We can refine our search by adding some constraints.

In [11]:
kw = {
    "standard_name": "sea_water_temperature",
    "min_lon": -72.0,
    "max_lon": -69.0,
    "min_lat": 38.0,
    "max_lat": 41.0,
    "min_time": "2016-07-10T00:00:00Z",
    "max_time": "2017-02-10T00:00:00Z",
    "cdm_data_type": "trajectoryprofile",
}
In [12]:
search_url = e.get_search_url(response="csv", **kw)
search = pd.read_csv(search_url)
gliders = search["Dataset ID"].values

msg = "Found {} Glider Datasets:\n\n{}".format
print(msg(len(gliders), "\n".join(gliders)))
    Found 16 Glider Datasets:
    
    blue-20160818T1448
    cp_335-20170116T1459
    cp_336-20161011T0027
    cp_336-20170116T1254
    cp_340-20160809T0230
    cp_374-20160529T0035
    cp_374-20161011T0106
    cp_376-20160527T2050
    cp_379-20170116T1246
    cp_380-20161011T2046
    cp_387-20160404T1858
    cp_388-20160809T1409
    cp_389-20161011T2040
    silbo-20160413T1534
    sp022-20170209T1616
    whoi_406-20160902T1700

Last but not least we can inspect a specific dataset_id.

In [13]:
info_url = e.get_info_url(dataset_id=gliders[0], response="csv")
info = pd.read_csv(info_url)

info.head()
Row TypeVariable NameAttribute NameData TypeValue
0attributeNC_GLOBALacknowledgementStringThis deployment supported by NOAA U.S. IOOS
1attributeNC_GLOBALcdm_data_typeStringTrajectoryProfile
2attributeNC_GLOBALcdm_profile_variablesStringtime_uv,lat_uv,lon_uv,u,v,profile_id,time,lati...
3attributeNC_GLOBALcdm_trajectory_variablesStringtrajectory,wmo_id
4attributeNC_GLOBALcommentStringGlider deployed by the University of Massachus...

With the info URL we can filter the data using attributes.

In [14]:
cdm_profile_variables = info.loc[
    info["Attribute Name"] == "cdm_profile_variables", "Variable Name"
]

print("".join(cdm_profile_variables))
    NC_GLOBAL

In fact, that is such a common operation that erddapy brings its own method for filtering data by attributes. In the next three cells we request the variables names that has a cdm_profile_variables, a standard_name of sea_water_temperature, and an axis respectively.

In [15]:
e.get_var_by_attr(
    dataset_id=gliders[0], cdm_profile_variables=lambda v: v is not None,
)
['NC_GLOBAL']
In [16]:
e.get_var_by_attr(
    dataset_id="whoi_406-20160902T1700", standard_name="sea_water_temperature",
)
['temperature']
In [17]:
axis = e.get_var_by_attr(
    dataset_id="whoi_406-20160902T1700", axis=lambda v: v in ["X", "Y", "Z", "T"],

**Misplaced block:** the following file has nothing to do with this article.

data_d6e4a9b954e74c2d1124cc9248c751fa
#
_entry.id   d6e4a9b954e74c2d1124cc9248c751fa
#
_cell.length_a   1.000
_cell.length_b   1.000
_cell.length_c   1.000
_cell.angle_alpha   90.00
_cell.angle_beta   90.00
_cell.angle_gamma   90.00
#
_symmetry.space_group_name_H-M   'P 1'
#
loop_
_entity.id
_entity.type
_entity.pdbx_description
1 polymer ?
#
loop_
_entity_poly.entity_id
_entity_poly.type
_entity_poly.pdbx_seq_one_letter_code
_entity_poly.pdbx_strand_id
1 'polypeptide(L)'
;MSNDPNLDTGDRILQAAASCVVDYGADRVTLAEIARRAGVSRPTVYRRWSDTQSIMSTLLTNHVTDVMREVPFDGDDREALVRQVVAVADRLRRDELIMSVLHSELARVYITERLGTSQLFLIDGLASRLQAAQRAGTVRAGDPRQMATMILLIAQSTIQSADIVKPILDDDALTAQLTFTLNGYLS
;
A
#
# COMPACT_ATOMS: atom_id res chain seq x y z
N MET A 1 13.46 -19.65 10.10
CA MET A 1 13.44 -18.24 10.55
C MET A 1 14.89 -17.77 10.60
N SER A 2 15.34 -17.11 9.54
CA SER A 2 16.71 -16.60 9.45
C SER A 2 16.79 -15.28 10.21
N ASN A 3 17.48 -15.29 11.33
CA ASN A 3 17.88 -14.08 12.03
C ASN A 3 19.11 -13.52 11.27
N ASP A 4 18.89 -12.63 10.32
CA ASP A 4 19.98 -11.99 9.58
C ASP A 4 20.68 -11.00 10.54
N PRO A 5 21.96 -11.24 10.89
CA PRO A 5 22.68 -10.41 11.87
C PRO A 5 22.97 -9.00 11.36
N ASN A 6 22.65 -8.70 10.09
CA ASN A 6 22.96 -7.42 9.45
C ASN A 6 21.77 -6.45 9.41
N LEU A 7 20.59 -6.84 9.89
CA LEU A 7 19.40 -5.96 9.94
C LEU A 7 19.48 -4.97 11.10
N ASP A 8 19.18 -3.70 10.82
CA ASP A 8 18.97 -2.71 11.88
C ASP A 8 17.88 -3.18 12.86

)
axis
['latitude', 'time', 'depth', 'longitude']

With this method one can, for example, request data from multiple datasets using the standard_name.

In [18]:
def get_cf_vars(
    e,
    dataset_id,
    standard_names=["sea_water_temperature", "sea_water_practical_salinity"],
):
    """Return the axis of a dataset_id the variable with the `standard_name`."""
    variables = e.get_var_by_attr(
        dataset_id=dataset_id, axis=lambda v: v in ["X", "Y", "Z", "T"]
    )
    if len(variables) < 4:
        raise Exception("Expected at least 4 axis, found {!r}".format(variables))

    var = e.get_var_by_attr(
        dataset_id=dataset_id, standard_name=lambda v: v in standard_names
    )
    if len(var) > 2:
        raise Exception(
            "Found more than 1 variable with `standard_names` {}\n{!r}".format(
                standard_names, var
            )
        )
    variables.extend(var)
    return variables
In [19]:
from requests.exceptions import HTTPError


def download_csv(url):
    return pd.read_csv(url, index_col="time", parse_dates=True, skiprows=[1])


dfs = {}
for glider in gliders:
    variables = get_cf_vars(
        e,
        dataset_id=glider,
        standard_names=["sea_water_temperature", "sea_water_practical_salinity"],
    )
    try:
        download_url = e.get_download_url(
            dataset_id=glider,
            protocol="tabledap",
            variables=variables,
            response="csv",
            constraints=constraints,
        )
    except HTTPError:
        continue
    dfs.update({glider: download_csv(download_url)})

To close this notebook, let’s plot the tracks and a TS diagram for all the gliders found in that search.

In [20]:
k = 0
tiles = (
    "http://services.arcgisonline.com/arcgis/rest/services/"
    "World_Topo_Map/MapServer/MapServer/tile/{z}/{y}/{x}"
)


def plot_track(df, name, color="orange"):
    df = df.reset_index().drop_duplicates("time", keep="first").sort_values("time")
    locations = list(zip(df["latitude"].values, df["longitude"].values))

    folium.PolyLine(
        locations=locations,
        color=color,
        weight=8,
        opacity=0.7,
        tooltip=name,
        popup=name,
    ).add_to(m)
In [21]:
from palettable import cubehelix

colors = cubehelix.Cubehelix.make(
    n=len(dfs),
    start_hue=240,
    end_hue=-300,
    min_sat=1,
    max_sat=2.5,
    min_light=0.3,
    max_light=0.8,
    gamma=0.9,
).hex_colors
In [22]:
import folium

m = folium.Map(location=(40.3052, -70.8833), zoom_start=7, tiles=tiles, attr="ESRI")

for name, df in list(dfs.items()):
    plot_track(df, name, color=colors[k])
    k += 1

m
In [23]:
def glider_scatter(df, ax, glider):
    ax.scatter(df["temperature"], df["salinity"], s=10, alpha=0.5, label=glider)


fig, ax = plt.subplots(figsize=(7, 7))
ax.set_ylabel("salinity")
ax.set_xlabel("temperature")
ax.grid(True)

for glider, df in dfs.items():
    glider_scatter(df, ax, glider)
ax.set_ylim(20, 41)
ax.set_xlim(2.5, 26)

ax.legend(bbox_to_anchor=(1.5, 0.5), loc="right")

png